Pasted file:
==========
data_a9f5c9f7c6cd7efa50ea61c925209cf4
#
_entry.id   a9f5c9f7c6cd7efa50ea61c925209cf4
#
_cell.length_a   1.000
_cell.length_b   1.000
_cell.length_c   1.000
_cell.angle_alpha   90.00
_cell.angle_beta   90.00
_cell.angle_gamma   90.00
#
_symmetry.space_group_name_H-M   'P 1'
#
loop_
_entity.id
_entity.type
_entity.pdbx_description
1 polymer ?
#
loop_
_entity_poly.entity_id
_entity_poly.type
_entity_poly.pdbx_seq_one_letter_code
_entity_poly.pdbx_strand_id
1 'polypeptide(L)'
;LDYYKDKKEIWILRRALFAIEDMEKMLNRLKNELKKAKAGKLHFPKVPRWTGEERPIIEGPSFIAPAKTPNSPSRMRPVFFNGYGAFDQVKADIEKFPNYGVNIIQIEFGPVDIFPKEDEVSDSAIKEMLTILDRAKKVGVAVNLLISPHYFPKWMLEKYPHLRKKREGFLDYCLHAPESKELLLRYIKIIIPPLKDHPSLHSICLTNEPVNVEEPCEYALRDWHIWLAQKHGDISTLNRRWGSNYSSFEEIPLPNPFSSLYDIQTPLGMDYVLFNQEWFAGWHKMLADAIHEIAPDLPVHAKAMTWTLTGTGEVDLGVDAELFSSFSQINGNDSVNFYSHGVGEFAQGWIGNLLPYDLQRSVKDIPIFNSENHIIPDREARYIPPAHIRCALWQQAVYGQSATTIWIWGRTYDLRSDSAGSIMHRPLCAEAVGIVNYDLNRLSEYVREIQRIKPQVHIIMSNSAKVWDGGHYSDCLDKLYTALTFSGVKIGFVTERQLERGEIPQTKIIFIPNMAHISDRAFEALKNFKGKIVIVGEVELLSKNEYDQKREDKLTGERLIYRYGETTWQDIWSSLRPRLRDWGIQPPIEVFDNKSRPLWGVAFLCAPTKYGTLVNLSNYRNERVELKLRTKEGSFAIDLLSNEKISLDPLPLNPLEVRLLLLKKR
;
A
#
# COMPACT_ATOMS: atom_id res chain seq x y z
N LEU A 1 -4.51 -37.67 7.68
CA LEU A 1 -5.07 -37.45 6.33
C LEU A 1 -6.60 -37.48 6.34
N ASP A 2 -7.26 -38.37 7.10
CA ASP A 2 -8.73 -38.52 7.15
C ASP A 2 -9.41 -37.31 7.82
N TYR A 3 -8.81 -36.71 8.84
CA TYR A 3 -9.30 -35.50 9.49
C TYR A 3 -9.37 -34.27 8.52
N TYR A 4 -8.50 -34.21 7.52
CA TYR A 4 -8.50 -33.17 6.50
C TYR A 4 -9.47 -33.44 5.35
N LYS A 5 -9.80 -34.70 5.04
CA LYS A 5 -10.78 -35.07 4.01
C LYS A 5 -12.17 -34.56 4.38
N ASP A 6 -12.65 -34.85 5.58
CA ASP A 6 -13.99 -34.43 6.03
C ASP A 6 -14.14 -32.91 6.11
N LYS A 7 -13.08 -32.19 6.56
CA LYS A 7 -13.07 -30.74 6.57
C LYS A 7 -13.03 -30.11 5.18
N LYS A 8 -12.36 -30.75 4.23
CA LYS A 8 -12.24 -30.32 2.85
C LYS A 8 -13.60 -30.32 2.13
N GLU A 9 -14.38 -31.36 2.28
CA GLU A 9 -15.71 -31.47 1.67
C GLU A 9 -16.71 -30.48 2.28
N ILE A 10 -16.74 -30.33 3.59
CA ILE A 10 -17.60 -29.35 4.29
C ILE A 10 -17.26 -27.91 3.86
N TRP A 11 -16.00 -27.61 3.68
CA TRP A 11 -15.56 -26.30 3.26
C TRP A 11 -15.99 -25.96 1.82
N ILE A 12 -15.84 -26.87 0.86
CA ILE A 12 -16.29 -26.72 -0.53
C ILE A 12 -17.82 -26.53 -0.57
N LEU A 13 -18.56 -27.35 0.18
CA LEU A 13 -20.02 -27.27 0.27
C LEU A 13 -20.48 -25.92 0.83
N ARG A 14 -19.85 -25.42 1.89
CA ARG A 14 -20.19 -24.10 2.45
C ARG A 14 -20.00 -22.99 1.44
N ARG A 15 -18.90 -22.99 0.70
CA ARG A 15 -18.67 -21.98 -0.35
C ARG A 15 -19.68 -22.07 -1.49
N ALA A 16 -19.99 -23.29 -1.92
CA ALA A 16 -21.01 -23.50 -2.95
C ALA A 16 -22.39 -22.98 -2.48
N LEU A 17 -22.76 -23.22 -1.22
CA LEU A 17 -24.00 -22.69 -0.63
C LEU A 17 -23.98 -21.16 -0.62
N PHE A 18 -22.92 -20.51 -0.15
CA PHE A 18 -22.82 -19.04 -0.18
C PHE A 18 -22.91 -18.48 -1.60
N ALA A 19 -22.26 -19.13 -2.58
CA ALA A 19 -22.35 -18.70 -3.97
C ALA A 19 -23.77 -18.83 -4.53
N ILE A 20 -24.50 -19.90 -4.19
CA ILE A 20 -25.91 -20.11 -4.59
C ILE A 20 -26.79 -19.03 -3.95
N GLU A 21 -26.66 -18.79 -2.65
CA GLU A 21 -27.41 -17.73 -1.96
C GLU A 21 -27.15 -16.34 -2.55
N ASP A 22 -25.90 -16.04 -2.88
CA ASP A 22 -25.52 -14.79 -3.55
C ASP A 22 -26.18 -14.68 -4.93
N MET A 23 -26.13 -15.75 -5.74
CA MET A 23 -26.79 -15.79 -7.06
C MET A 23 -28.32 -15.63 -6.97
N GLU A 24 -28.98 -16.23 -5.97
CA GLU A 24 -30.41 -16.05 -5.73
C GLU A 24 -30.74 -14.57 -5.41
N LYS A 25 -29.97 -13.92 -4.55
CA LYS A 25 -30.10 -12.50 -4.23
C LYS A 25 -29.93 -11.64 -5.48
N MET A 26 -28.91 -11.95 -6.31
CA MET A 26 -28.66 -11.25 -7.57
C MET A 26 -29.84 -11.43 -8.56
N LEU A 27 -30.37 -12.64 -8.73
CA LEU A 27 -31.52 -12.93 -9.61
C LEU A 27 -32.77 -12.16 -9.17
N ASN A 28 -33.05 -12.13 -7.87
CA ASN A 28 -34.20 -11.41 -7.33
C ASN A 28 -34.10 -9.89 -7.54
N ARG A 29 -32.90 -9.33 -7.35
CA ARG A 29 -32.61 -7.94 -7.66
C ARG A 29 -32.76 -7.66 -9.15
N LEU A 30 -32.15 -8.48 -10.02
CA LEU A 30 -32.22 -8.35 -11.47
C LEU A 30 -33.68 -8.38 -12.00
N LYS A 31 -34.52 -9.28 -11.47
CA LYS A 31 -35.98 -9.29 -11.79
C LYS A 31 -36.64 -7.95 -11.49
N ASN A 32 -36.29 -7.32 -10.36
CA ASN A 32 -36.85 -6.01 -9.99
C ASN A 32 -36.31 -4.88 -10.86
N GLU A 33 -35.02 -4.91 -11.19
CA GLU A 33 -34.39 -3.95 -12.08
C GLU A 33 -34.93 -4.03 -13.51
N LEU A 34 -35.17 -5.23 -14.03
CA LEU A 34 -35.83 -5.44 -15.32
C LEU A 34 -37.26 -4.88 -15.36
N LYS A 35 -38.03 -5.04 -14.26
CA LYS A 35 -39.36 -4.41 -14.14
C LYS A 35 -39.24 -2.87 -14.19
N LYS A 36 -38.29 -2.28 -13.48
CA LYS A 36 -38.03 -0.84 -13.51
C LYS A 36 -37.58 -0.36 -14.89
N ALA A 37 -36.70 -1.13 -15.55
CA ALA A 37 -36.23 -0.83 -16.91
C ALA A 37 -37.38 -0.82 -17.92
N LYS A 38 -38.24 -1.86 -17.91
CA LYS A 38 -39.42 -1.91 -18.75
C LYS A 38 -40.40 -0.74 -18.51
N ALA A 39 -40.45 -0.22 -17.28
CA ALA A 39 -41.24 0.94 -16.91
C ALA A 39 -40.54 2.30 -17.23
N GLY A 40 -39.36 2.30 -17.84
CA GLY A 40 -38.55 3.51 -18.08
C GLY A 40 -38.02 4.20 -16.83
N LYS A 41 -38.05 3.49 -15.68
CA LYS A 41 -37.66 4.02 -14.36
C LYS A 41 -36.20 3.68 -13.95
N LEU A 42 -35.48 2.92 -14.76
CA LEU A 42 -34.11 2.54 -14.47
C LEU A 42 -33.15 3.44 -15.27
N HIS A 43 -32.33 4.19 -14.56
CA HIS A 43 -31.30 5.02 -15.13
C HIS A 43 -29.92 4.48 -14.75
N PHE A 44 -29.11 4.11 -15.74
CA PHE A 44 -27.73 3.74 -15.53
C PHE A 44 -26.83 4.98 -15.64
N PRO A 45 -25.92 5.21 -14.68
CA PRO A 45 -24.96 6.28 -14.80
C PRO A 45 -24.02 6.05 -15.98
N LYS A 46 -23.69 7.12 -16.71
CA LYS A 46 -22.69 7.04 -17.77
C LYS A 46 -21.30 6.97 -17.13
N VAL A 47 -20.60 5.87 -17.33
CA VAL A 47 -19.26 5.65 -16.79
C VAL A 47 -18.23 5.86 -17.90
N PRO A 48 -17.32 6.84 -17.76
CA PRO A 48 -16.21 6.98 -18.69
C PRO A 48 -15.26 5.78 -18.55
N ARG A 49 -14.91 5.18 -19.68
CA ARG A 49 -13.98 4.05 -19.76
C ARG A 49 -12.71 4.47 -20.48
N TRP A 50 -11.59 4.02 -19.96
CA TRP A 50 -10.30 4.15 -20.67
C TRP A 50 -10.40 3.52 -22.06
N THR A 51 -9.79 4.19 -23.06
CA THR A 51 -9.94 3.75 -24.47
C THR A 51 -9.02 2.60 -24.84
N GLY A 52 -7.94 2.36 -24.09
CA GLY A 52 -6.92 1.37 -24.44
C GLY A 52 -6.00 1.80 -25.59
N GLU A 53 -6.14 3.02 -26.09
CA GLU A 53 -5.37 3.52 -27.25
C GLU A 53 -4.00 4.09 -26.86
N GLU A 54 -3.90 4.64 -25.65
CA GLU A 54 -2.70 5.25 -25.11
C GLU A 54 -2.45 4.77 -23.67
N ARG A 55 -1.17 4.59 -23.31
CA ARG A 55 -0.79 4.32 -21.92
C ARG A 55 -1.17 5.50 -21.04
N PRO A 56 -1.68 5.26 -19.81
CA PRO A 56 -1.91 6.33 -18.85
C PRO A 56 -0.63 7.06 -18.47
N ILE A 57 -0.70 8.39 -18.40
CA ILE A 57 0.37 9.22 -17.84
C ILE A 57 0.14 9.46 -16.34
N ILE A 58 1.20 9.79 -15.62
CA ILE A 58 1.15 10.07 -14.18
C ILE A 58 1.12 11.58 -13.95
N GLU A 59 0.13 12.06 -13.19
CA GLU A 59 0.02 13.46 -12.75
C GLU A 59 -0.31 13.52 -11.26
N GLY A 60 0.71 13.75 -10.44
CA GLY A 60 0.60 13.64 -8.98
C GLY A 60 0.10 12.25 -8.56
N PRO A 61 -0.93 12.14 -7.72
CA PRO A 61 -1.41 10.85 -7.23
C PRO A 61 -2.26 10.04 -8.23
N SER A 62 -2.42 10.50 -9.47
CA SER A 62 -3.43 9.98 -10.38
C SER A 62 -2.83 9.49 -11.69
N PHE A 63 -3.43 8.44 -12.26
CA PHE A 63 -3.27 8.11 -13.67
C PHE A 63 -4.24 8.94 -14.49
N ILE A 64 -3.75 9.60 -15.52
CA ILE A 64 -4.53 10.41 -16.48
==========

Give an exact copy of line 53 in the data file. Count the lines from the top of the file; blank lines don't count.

CA LYS A 8 -12.24 -30.32 2.85